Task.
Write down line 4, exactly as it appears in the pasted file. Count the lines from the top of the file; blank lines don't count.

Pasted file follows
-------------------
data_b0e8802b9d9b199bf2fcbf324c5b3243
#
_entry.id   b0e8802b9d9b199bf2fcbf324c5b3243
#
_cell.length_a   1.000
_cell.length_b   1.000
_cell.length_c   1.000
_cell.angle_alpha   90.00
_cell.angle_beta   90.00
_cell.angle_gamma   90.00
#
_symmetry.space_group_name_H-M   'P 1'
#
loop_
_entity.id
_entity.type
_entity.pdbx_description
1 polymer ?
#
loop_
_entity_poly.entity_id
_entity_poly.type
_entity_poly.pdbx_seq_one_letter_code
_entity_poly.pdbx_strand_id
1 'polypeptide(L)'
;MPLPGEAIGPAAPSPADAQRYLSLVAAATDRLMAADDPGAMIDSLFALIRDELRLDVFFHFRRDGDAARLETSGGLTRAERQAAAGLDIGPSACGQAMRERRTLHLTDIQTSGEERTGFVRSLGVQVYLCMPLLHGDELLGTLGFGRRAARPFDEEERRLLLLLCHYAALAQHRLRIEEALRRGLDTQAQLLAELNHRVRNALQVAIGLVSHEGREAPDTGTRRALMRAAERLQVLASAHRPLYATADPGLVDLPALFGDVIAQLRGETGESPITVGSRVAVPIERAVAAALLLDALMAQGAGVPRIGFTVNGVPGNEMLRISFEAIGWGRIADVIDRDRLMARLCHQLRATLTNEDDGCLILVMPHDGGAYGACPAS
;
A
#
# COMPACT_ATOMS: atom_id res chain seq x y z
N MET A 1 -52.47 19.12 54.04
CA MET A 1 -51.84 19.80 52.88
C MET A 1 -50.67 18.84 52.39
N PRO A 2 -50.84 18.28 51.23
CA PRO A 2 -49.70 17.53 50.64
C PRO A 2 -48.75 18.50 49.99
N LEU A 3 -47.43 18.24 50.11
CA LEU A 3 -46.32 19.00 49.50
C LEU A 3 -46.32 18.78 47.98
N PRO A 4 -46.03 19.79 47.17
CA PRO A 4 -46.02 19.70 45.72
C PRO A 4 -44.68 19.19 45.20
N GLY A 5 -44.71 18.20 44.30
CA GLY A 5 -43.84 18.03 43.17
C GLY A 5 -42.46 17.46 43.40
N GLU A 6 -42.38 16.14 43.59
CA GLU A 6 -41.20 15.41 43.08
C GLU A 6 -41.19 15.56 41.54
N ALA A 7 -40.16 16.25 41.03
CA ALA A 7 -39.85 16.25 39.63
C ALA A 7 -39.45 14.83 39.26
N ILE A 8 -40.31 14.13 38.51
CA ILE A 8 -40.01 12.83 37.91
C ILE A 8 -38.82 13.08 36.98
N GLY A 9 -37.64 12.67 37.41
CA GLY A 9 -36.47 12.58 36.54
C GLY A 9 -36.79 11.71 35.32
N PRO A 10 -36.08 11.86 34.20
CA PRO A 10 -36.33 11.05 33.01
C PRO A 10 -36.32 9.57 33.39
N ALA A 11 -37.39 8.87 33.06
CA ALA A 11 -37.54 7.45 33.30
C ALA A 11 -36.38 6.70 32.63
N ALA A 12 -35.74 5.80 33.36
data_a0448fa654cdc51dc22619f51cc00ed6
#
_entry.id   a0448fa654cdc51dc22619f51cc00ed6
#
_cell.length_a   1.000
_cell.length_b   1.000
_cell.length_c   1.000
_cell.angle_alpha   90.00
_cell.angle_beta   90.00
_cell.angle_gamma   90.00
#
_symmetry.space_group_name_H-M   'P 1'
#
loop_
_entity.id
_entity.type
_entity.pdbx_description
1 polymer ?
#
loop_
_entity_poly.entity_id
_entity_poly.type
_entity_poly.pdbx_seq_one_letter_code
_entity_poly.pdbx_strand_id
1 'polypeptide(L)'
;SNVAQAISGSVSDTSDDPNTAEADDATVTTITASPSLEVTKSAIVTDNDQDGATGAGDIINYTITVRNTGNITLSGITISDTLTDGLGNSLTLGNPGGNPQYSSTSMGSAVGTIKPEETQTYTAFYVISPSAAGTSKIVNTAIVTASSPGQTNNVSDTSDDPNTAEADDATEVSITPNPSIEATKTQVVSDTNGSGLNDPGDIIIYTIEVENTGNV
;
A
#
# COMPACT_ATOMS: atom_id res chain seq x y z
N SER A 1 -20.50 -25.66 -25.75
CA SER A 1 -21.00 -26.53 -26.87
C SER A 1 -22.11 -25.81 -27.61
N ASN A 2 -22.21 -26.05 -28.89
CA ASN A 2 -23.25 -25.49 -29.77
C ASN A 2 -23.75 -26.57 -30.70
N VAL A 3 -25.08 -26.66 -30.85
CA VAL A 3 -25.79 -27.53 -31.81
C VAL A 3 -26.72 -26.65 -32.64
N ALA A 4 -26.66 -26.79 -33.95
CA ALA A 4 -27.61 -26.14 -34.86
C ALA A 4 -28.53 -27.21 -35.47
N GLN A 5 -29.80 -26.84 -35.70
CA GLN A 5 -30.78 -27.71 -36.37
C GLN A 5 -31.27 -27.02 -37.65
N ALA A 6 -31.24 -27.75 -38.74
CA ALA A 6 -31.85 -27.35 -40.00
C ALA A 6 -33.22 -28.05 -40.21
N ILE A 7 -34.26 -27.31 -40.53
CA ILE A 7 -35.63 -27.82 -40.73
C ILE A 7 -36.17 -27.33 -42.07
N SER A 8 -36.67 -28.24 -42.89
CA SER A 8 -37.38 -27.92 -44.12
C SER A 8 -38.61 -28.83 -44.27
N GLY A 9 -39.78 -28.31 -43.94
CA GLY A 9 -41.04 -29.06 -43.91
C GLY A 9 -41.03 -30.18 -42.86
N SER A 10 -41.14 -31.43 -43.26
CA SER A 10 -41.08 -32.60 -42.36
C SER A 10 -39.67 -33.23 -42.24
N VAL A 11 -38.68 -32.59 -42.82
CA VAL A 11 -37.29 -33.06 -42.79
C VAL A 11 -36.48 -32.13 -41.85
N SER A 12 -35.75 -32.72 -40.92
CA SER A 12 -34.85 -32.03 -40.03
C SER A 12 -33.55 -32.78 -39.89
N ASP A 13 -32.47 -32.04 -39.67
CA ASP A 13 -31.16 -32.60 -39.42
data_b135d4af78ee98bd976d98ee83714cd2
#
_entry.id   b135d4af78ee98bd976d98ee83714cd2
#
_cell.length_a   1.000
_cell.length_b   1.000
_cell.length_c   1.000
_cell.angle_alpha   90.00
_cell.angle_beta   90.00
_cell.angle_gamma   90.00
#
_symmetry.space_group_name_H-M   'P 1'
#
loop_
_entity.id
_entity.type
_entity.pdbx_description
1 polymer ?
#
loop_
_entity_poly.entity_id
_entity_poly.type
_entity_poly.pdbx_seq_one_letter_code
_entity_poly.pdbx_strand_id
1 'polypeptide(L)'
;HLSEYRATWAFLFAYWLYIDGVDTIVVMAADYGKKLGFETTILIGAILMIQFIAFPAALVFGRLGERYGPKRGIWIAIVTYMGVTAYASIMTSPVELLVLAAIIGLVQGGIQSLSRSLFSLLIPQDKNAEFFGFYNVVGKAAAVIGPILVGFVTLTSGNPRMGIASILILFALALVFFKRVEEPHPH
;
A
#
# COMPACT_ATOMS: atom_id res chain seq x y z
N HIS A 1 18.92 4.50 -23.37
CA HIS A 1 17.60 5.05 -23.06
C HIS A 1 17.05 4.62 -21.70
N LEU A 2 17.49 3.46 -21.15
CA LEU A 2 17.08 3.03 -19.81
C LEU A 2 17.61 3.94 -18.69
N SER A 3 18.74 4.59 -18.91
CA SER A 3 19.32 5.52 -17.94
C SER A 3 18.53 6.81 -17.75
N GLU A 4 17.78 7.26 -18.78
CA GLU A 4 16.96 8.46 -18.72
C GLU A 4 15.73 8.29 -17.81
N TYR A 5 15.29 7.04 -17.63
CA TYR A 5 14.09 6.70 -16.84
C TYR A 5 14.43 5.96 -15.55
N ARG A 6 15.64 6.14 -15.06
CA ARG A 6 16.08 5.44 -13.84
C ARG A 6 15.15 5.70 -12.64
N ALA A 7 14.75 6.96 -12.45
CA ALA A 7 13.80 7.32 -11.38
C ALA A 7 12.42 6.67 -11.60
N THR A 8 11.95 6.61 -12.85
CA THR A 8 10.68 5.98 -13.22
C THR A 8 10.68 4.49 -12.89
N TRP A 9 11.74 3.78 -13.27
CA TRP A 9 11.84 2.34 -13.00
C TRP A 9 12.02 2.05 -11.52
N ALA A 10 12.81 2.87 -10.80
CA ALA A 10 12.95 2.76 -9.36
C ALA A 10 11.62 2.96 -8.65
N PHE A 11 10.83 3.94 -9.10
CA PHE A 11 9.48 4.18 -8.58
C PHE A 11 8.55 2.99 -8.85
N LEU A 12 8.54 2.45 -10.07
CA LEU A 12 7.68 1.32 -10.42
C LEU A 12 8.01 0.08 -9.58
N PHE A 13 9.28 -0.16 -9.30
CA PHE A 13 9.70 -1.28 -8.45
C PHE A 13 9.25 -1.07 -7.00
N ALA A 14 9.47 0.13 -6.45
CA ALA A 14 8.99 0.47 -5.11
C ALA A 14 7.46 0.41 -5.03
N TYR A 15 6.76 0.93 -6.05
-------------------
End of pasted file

#